More detailed analysis is required to infer a substantial lessening of competition, considering, inter alia, the characteristics of the relevant market and specifically the degree of market differentiation, or, in other words, the closeness of competition.
The Commission in its economic analysis had applied diversion ratio analysis (DRA), an economic tool used to measure the degree to which merger parties are competitors; to measure the closeness of competition between the merger parties.
The Tribunal noted that it was standard practice in differentiated markets to determine diversion ratios as a quantitative measure of the closeness of competition between merger parties and then combine it with pre-merger gross margins and use economic modeling to predict potential price raising consequences of the merger.
Simply put, DRA asks: if Firm A raised prices what fraction of customers would switch to rival Firm B and vice versa?
Economic theory suggests that where the competitive restraint is removed (in this case by the merging of two competitors who previously acted as restraints upon each other), the merged firm would be incentivised to increase prices, since it would recoup the sales that would previously have been lost by customers switching.
The Commission conducted a customer survey to determine revenue diversion ratios. Using economic simulation, the Commission combined the ratios with the gross margins of the parties’ wholesale outlets to predict the likely post-merger price effects of the proposed deal.
As described, the Commission determined the diversion ratios in order to use the ratios as an input in an economic model that would predict the post-merger profit-maximising incentives of the merger parties, or, in other words, to predict the level of price increases by the merged firm post-merger.
The economic model compared a scenario where firms competed with each other in a scenario where the merged firm acts as a single profit-maximising entity. Interestingly, the economic model predicted post-merger increases for Weirs at 0,6% (considered insignificant by the Tribunal) and Finro at 2%.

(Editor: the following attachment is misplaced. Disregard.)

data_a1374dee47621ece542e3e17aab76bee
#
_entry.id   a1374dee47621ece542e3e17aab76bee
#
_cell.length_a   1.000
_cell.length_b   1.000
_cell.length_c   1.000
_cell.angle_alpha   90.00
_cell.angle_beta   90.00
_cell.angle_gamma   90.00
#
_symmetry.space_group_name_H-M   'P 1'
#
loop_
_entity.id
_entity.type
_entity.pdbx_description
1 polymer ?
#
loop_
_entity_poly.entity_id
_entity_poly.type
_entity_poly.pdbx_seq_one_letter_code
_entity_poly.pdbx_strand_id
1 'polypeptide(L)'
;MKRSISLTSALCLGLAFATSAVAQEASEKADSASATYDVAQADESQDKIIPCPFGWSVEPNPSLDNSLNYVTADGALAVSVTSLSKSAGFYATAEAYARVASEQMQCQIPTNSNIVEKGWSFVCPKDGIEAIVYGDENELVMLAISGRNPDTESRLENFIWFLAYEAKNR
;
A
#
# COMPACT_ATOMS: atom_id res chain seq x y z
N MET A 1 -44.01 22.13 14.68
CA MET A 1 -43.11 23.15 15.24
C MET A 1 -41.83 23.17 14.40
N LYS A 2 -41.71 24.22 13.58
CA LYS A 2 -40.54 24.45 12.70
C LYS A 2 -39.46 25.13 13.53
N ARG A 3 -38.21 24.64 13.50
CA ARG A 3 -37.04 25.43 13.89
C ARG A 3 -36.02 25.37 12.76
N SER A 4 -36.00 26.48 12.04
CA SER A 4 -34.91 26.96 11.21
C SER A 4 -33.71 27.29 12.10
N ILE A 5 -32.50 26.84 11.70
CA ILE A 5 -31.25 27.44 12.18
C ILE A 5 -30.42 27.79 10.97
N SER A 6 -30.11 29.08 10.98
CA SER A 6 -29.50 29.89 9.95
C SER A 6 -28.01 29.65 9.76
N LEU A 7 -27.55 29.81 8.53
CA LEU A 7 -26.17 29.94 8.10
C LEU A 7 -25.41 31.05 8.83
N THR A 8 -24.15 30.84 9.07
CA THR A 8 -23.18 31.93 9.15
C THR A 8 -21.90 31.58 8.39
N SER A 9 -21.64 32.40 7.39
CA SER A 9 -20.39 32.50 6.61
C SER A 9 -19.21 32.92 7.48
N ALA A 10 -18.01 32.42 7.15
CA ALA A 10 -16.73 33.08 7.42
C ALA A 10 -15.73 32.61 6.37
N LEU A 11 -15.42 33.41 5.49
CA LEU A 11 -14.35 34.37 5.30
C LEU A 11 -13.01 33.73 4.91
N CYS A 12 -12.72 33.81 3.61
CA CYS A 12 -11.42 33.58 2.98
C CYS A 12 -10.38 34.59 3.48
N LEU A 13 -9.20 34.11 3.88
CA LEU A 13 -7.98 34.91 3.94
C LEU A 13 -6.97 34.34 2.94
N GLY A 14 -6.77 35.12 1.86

The Tribunal was extremely critical of the Commission’s lack of analytical robustness in the customer survey. It observed that sufficient statistical grounds existed for it to be sceptical of the Commission’s estimates:
the customer survey sample size was too small resulting in extreme uncertainty;
the Commission failed to evaluate the quality of the quantitative survey against industry, commercial and economic facts, including the views of market participants, company documents and other qualitative information sources;
the integrity of Nielsen data generated by the survey was questionable; and
there were concerns about the questions in the context of the relevant market characteristics – for example, the survey question considered price increases of 25%, which were absurd in the context of the wholesale grocery market.
The Tribunal was equally critical of the Commission’s economic modelling and concluded that the Commission’s simulation:
showed a weak ability of the merged entity to increase prices;
did not allow for external supply side factors (reactions from rivals through new entry, expansion or product offerings or synergies that lower marginal costs and reduce the predicted price increase); and
did not take into account a number of constraints that mitigated the merged entity’s ability to raise prices (new entry by competing wholesalers, rivals responses, buying groups that served independent retailers and wholesalers and direct supply by manufacturers to retailers which bypassed wholesalers).
On this basis, the Tribunal held that the merger was unlikely to substantially prevent or lessen competition from a horizontal or vertical perspective.
Lessons and Guidelines
Market shares and concentration levels are not effective proxies for the likely extent of sales diversion between merger parties in a differentiated market as they are not a reliable indicator of market power in a differentiated goods market.
Even where a target firm is an effective competitor to the acquiring firm (as was the case with Finro in relation to Weirs and Makro), the effectiveness of the target and a high post-merger concentration must be assessed within the context of other qualitative and quantitative evidence taking into account:
substantial market differentiation;
the existence of significant competitors post-merger (in this case there were several significant competitors including three large wholesalers with market shares greater than 10%);